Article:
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Tuesday, May 8, 2012

Frogs Of The OSA

In a Costa Rica refuge, preservation tactics are leading to a stable ecosystem where amphibians are thriving

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Considering the wild nature of the landscape, access for photographers is very good indeed. Well-maintained trails lead through the forest to old-growth trees, creeks, waterfalls and beaches. Observation platforms high in the forest canopy provide an unusual vantage point, and the restaurant deck at El Remanso is a superb wildlife-viewing platform, overlooking fruiting trees that attract macaws, toucans and monkeys. It's a good idea to bring a long lens to breakfast.

In fact, after a rain is the perfect time to go looking for frogs. In addition to the Golfo Dulce and granular poison dart frogs that are most easily found in the leaf litter along the creek banks, the semi-arboreal green-and-black poison dart frogs can best be found as they traverse the ground when moving from tree to tree. The various tree frog species tend to find a perfectly camouflaged position to lay low and sleep during the day, becoming active as the sun goes down. They can be found by homing in on their distinctive calls, aided by a headlamp once close. The photogenic red-eyed tree frog is commonly found on vegetation near the El Remanso pool, perfect for a pre-dinner shoot. At night, it's often easiest to photograph handheld with flash, freezing subject and camera motion with the quick strobe. A softbox, handheld or on a flash bracket, can be positioned just out of frame for soft, even lighting.

Justin Black's Osa Peninsula Photo Gear
There are a few things that a photographer visiting the Osa Peninsula probably ought to bring along: a long telephoto, a macro lens, flash with off-camera capability and a softbox or light tent to diffuse the strobe when working with frogs and other macro subjects. A tripod that's sturdy enough to handle a big lens, light enough to hike with and that gets low enough for macro work close to the ground is helpful, too. This December, when I travel to El Remanso with my friend Daniel Beltrá to teach a Visionary Wild workshop, my Think Tank Photo backpack will be loaded with a Nikon D4 and D800E, 200mm Micro-Nikkor and 500mm ƒ/4 VR, 24-70mm ƒ/2.8 and 70-200mm ƒ/2.8 VR Nikkor lenses, 1.4x and 2x teleconverters, a polarizing filter and an SB-900 flash or two. In my Patagonia rolling duffel, I'll carry a large LumiQuest softbox, a Lastolite Light Tent and a Really Right Stuff TVC-24L tripod with a BH-55 ballhead and Wimberley Sidekick. A waterproof cover will be in my pack, too—it is a rain forest, after all.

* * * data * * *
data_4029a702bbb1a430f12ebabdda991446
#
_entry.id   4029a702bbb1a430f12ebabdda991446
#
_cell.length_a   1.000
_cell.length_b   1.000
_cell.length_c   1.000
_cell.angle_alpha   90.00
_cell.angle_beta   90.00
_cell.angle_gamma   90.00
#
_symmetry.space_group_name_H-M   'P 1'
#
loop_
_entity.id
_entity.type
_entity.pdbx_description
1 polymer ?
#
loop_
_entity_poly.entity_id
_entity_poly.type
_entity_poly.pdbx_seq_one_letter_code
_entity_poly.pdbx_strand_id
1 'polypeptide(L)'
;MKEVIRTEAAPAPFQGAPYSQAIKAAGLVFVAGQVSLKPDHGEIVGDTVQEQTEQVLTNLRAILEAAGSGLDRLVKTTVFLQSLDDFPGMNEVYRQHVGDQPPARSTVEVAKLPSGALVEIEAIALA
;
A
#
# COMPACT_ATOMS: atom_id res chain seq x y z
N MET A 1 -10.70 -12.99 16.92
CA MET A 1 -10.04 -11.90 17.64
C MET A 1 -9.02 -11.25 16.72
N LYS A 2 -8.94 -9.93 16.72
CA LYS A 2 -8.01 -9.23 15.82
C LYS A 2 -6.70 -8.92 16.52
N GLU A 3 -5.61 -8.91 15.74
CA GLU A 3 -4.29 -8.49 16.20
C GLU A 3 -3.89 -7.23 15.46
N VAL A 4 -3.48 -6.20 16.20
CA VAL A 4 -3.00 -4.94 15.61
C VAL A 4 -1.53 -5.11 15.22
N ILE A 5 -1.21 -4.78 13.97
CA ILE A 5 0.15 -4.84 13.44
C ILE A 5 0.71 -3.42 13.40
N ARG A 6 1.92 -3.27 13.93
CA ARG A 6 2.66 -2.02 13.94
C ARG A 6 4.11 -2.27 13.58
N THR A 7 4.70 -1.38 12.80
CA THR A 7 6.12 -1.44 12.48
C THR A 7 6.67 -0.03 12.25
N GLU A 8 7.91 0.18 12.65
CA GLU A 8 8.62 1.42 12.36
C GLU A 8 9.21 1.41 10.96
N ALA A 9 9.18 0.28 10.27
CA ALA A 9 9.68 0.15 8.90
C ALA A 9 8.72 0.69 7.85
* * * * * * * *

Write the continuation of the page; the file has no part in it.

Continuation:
Logistically, a visit to the Osa is an exotic adventure balanced with surprising convenience. The Costa Rican capital of San José is a short hop from the U.S., and the quick puddle-jumper flight over the mountains and along the coast to Puerto Jiménez is spectacular. From there, visitors can rent a vehicle (4WD is recommended), arrange ground transfers with their lodging or hire a local taxi. The unpaved road to El Remanso fords three small rivers and passes through areas that are perfect for photographing monkeys as they cross in the low canopy overhead. Once deep in the rain forest, one can't help but feel very, very far away from all.

Next time, I'll be in search of glass frogs. Semi-transparent, they've evolved greenish bones as part of their impressive camouflage. I've heard their distinctive high-pitched chirps all around me in the jungle, and I've photographed their tadpoles developing inside transparent egg cases clinging to leaves above a creek, but so far adults have eluded me. In the Osa, there's always something new to discover. Let's hope it stays that way.

See more of Justin Black's work at www.justinblackphoto.com. Sign up for his workshops at www.visionarywild.com.

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